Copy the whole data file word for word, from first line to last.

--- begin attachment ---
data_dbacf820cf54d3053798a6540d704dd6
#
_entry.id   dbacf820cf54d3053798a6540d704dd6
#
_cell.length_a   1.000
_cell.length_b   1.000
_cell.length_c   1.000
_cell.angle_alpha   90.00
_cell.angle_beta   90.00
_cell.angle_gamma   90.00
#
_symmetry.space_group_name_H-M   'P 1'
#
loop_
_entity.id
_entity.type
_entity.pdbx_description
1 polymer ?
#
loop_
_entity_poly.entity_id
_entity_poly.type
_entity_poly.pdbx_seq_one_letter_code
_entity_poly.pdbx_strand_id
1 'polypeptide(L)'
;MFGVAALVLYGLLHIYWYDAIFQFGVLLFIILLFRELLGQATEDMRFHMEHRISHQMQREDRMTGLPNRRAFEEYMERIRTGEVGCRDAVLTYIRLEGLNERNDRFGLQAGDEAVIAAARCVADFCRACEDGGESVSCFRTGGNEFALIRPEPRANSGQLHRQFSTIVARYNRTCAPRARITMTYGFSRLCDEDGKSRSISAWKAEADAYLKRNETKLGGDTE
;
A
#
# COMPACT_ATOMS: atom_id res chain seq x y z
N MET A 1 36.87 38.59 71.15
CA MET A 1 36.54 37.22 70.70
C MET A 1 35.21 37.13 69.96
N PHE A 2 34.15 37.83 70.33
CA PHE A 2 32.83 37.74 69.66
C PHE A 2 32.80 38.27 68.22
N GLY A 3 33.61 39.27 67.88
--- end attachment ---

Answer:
data_dbacf820cf54d3053798a6540d704dd6
#
_entry.id   dbacf820cf54d3053798a6540d704dd6
#
_cell.length_a   1.000
_cell.length_b   1.000
_cell.length_c   1.000
_cell.angle_alpha   90.00
_cell.angle_beta   90.00
_cell.angle_gamma   90.00
#
_symmetry.space_group_name_H-M   'P 1'
#
loop_
_entity.id
_entity.type
_entity.pdbx_description
1 polymer ?
#
loop_
_entity_poly.entity_id
_entity_poly.type
_entity_poly.pdbx_seq_one_letter_code
_entity_poly.pdbx_strand_id
1 'polypeptide(L)'
;MFGVAALVLYGLLHIYWYDAIFQFGVLLFIILLFRELLGQATEDMRFHMEHRISHQMQREDRMTGLPNRRAFEEYMERIRTGEVGCRDAVLTYIRLEGLNERNDRFGLQAGDEAVIAAARCVADFCRACEDGGESVSCFRTGGNEFALIRPEPRANSGQLHRQFSTIVARYNRTCAPRARITMTYGFSRLCDEDGKSRSISAWKAEADAYLKRNETKLGGDTE
;
A
#
# COMPACT_ATOMS: atom_id res chain seq x y z
N MET A 1 36.87 38.59 71.15
CA MET A 1 36.54 37.22 70.70
C MET A 1 35.21 37.13 69.96
N PHE A 2 34.15 37.83 70.33
CA PHE A 2 32.83 37.74 69.66
C PHE A 2 32.80 38.27 68.22
N GLY A 3 33.61 39.27 67.88